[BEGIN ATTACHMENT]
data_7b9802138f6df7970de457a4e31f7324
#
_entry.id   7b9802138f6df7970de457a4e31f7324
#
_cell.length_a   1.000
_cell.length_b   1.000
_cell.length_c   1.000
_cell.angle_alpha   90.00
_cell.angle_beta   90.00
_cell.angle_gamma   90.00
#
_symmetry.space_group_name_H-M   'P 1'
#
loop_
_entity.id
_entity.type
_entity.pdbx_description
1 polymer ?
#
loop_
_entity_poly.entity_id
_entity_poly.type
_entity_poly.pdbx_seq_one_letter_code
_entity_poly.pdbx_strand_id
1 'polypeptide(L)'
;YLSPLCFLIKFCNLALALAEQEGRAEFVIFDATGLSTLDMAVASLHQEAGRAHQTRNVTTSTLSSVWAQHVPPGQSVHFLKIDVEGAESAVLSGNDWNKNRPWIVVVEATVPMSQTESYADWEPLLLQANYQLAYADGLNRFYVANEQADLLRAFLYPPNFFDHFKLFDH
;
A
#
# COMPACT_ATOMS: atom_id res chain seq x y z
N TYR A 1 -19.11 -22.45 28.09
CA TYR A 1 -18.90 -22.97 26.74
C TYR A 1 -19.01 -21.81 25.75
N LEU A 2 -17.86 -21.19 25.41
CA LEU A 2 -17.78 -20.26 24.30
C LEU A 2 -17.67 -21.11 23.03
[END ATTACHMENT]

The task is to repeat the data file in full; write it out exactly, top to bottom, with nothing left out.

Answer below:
data_7b9802138f6df7970de457a4e31f7324
#
_entry.id   7b9802138f6df7970de457a4e31f7324
#
_cell.length_a   1.000
_cell.length_b   1.000
_cell.length_c   1.000
_cell.angle_alpha   90.00
_cell.angle_beta   90.00
_cell.angle_gamma   90.00
#
_symmetry.space_group_name_H-M   'P 1'
#
loop_
_entity.id
_entity.type
_entity.pdbx_description
1 polymer ?
#
loop_
_entity_poly.entity_id
_entity_poly.type
_entity_poly.pdbx_seq_one_letter_code
_entity_poly.pdbx_strand_id
1 'polypeptide(L)'
;YLSPLCFLIKFCNLALALAEQEGRAEFVIFDATGLSTLDMAVASLHQEAGRAHQTRNVTTSTLSSVWAQHVPPGQSVHFLKIDVEGAESAVLSGNDWNKNRPWIVVVEATVPMSQTESYADWEPLLLQANYQLAYADGLNRFYVANEQADLLRAFLYPPNFFDHFKLFDH
;
A
#
# COMPACT_ATOMS: atom_id res chain seq x y z
N TYR A 1 -19.11 -22.45 28.09
CA TYR A 1 -18.90 -22.97 26.74
C TYR A 1 -19.01 -21.81 25.75
N LEU A 2 -17.86 -21.19 25.41
CA LEU A 2 -17.78 -20.26 24.30
C LEU A 2 -17.67 -21.11 23.03